This post is from the XebiaLabs blog and has not been updated since the original publish date.
Why application deployment scripts fall short in supporting today's enterprise.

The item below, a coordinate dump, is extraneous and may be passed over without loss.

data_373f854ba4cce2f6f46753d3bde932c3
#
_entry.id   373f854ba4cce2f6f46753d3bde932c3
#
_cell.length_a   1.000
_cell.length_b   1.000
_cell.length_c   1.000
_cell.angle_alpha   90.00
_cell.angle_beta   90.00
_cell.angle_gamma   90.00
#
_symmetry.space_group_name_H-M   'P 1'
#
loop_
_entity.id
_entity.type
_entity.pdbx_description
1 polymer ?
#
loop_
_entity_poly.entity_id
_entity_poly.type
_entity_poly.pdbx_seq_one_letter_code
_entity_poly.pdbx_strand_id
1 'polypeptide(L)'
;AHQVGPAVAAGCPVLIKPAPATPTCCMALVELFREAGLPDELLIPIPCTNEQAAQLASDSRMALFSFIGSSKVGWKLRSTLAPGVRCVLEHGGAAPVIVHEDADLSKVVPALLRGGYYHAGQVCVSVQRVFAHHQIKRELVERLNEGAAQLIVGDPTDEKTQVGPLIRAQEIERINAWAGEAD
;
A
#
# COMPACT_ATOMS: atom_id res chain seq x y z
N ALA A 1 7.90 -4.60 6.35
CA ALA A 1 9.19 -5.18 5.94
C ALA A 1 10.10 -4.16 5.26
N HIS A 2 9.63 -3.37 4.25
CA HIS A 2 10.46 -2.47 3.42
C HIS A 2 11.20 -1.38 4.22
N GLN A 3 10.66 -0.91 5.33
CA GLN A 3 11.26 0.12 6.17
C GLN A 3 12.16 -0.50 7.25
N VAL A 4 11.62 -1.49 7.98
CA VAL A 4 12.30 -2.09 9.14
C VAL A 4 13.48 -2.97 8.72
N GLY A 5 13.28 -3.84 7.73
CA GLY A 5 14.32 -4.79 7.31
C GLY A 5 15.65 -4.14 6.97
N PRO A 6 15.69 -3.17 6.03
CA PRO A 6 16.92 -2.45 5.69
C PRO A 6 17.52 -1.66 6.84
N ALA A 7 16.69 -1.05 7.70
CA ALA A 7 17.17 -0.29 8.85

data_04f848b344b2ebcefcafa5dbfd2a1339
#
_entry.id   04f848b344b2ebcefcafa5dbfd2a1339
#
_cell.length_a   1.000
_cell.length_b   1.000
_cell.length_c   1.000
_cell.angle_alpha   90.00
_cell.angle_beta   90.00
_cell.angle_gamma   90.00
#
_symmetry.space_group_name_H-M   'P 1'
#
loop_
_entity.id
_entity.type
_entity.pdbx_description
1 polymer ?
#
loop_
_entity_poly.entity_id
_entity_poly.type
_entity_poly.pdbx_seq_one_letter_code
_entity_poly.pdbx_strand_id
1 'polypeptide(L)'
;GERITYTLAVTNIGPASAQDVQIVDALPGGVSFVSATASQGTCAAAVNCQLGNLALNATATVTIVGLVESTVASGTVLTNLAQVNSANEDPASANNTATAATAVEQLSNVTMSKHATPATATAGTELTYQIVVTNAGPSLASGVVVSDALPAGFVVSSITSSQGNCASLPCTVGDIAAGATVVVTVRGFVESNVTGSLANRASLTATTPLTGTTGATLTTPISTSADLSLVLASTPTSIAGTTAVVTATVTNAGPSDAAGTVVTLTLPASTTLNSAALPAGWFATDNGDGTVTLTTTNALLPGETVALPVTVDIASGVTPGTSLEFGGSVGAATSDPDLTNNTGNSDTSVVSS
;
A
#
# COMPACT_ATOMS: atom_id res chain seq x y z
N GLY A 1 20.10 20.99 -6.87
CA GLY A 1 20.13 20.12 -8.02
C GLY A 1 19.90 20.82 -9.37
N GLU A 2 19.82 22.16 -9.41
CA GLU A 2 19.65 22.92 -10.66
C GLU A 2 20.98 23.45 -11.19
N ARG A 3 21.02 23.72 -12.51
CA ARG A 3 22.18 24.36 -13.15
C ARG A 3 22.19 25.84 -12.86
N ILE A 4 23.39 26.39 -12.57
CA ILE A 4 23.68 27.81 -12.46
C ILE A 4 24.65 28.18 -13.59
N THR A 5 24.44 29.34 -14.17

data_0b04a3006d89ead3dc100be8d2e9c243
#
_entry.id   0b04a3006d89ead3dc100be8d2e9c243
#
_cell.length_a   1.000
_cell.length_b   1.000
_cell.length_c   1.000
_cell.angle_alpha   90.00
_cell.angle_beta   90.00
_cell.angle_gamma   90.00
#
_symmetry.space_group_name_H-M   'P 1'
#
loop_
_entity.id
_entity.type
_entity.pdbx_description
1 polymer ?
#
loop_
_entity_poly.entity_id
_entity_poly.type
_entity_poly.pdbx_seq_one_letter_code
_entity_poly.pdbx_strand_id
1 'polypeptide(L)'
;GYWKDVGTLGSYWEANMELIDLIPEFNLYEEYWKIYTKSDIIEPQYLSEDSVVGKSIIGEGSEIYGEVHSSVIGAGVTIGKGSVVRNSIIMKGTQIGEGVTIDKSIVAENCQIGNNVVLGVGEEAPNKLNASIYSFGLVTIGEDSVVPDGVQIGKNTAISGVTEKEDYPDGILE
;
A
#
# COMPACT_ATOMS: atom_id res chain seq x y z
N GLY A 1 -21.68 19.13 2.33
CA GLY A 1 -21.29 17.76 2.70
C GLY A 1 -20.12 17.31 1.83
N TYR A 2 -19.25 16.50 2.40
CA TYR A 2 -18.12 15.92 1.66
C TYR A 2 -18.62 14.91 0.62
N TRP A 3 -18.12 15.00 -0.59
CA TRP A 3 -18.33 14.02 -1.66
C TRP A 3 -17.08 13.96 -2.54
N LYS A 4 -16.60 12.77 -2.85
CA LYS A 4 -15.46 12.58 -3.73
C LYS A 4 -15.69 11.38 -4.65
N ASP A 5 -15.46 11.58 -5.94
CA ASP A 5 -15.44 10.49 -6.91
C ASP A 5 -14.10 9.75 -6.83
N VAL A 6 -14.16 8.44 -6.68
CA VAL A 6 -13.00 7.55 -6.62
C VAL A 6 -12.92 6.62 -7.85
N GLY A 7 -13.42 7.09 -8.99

Application deployment scripts have been around for some time now and today they still play a major role in the enterprise when it comes to deploying applications in Development, Test, Acceptance and Production (DTAP) environments. This common IT practice made sense when there were fewer applications to support and when enterprise applications were monolithic and deployment was to a single platform and deployments weren’t as frequent. However, the IT landscape has changed drastically in the last few years with more and more applications coming online everyday. Additionally, applications and platforms are no longer single entities; they have been componentized making deployments more complex than ever before. The IT landscape will continue to change, as we speak the adoption rate of virtualization and cloud computing is on the rise, which again will reshape how an application is viewed and deployed. The business landscape has also changed drastically. The business is now required to reach out to a global marketplace while working under a more stringent global economy. This places a lot of pressure on the enterprises IT infrastructure to be more efficient in building new applications and updating current applications to support the lines of business within the enterprise. We can already see many enterprises re-tooling their IT infrastructure to support this ever-changing environment. However, we’ve noticed very little re-tooling when it comes to application deployments. We’ve also noticed that scripts are still being used and in some cases deployments are being done by hand. Well, you ask what’s so wrong with that? Well if you are doing it by hand, then you know how time consuming this process can be as well as how error prone, not to mention that it’s a process that won’t scale. If you are using scripts then you know that your scripts are only as good as your ability to maintain them which is a costly proposition as changes to the applications and platforms are always changing as a result you need highly skilled resources to maintain them. The other problem with homegrown scripting solutions are that they aren’t developed to adhere to enterprise software or enterprise architecture standards, and as a result they lack common enterprise class functionality like: Role Based Security, Audit Trails, Reporting, Integration to existing tools, Flexibility to easily support new applications and platforms, just to name a few. When you consider the cost of maintaining scripts, the lack of enterprise functionality, the increasing number and complexity of new applications and middleware platforms impinging the enterprise. It’s clear that it’s time for a new breed of application deployment tools, which will better serve the enterprise of today and tomorrow.